After 4 years of effort, wars still go on
Just a day after nine U.S. troops were killed in a helicopter crash in Afghanistan and two weeks after learning that a Livermore soldier had died from wounds received two years ago in Iraq, peace activist Fred Norman was at the Pleasanton City Council meeting Tuesday again asking that it "do something" about these wars. A leader along with Councilman Matt Sullivan in the Pleasantonians 4 Peace group that holds twice-monthly vigils and anti-war protests in downtown Pleasanton, Norman said Tuesday marked the fourth anniversary of his regular appearances at council meetings where he asks the same question: "Why won't you do something?"
Norman is a retired Marine and Air Force enlisted man who over the years has soured on military actions in other countries. He remembers a time when his bomber squadron was rushed into duty because Russian planes were detected heading our way. As his nuclear armed unit headed east with its payload, the alert was cancelled and Norman and his unit turned around and returned to base. That and other issues along the way made him doubt the information the military and government gives to the public, a doubt that continues this day.
Norman believes local government holds more weight with Washington than pro-war or anti-war politicians and pundits. He told the council again Tuesday that he's always hoped that it "would think of something that would lead other city councils across the country to join in and lead the decision-makers in Washington to realize that there are people in this country who are against these wars."
Norman said that during the last four years that he has been speaking against the wars before the Pleasanton council, 1,700 American troops died in Iraq and another 1,000 have now died in Afghanistan. And during those four years, he said the council has refused to try to do anything to stop these wars.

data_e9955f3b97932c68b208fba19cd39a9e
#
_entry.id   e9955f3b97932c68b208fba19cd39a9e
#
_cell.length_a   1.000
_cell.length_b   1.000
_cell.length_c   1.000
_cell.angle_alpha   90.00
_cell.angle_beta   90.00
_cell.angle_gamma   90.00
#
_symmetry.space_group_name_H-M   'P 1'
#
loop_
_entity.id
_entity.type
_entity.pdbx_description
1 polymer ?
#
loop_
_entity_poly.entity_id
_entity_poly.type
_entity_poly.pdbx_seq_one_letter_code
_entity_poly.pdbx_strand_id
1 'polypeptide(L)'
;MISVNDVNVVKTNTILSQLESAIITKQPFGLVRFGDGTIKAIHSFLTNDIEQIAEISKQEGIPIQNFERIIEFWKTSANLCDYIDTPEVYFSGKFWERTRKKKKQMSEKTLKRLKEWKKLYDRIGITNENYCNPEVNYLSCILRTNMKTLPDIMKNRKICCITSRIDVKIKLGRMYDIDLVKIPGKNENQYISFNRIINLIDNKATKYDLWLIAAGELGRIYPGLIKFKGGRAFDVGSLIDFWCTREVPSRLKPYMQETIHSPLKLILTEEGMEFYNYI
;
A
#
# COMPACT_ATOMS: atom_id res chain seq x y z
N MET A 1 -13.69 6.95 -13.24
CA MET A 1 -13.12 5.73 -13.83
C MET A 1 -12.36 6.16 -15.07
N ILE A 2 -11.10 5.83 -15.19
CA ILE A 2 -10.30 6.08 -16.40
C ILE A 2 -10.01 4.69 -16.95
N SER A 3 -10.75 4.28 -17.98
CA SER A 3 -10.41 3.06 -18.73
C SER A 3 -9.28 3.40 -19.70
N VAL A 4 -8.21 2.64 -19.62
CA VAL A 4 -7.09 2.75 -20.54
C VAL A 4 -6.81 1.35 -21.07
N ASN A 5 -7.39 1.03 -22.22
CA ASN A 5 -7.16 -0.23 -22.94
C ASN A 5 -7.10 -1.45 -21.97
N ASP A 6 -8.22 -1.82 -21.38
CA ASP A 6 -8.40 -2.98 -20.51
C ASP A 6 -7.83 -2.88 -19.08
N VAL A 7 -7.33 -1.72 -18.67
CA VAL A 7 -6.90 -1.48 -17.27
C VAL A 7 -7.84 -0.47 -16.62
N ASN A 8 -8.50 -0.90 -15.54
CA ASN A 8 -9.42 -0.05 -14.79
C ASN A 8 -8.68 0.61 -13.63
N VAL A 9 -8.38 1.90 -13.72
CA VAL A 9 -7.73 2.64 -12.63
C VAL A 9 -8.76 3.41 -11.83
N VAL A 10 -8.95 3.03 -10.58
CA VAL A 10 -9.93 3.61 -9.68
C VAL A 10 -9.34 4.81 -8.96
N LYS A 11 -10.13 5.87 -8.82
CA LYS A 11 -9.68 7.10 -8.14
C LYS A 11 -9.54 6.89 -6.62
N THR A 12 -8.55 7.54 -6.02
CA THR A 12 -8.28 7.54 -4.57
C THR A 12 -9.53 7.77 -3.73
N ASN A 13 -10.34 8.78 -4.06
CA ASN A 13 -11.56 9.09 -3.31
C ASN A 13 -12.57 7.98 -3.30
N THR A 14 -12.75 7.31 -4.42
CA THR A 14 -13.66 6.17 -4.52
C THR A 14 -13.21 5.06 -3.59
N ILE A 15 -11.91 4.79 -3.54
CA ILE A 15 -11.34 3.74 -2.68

"I'm not sure why," Norman said. "Maybe it's because of elections, that if you oppose the war, maybe people won't vote for you. Maybe it's because you support these wars. If so, your lack of action makes sense. Maybe it's because you believe it's not a Pleasanton issue even though we have Pleasanton citizens on active duty over there right now. Maybe it's because you don't know what to do."
Norman said the council could take some action, either adopting a resolution opposing the war or holding a public forum to discuss the war and how Pleasanton should respond, as Mayor Jennifer Hosterman and Sullivan have suggested. But always lacking majority support when those proposals were made, the plan never came to a vote.
"It could happen, but it won't," Norman lamented. "The war will continue; many more Americans will die. And city councils all across this nation will do nothing."
Why does Norman keep going to the Tuesday night council meetings with the same request when all he hears in return is a "thanks for coming?"
"Well, as a stubborn old Marine when I first asked you to do something four years ago, your refusal made me so angry I vowed to continue doing this as long as I live," he told the council. "I'm not dead yet so you can expect me to be here again."
Pleasantonians 4 Peace sponsor candlelight vigils at 7 p.m. on the second Wednesdays of the month in front of the Museum On Main, 603 Main St., and hosts a Peaceful War Protest from 5-6 p.m. on the fourth Wednesdays of the month at the corner of First and Neal streets. Call Cathe at 462-7495, e-mail Matt at firstname.lastname@example.org, or visit www.pleasantonians4peace.org for more information.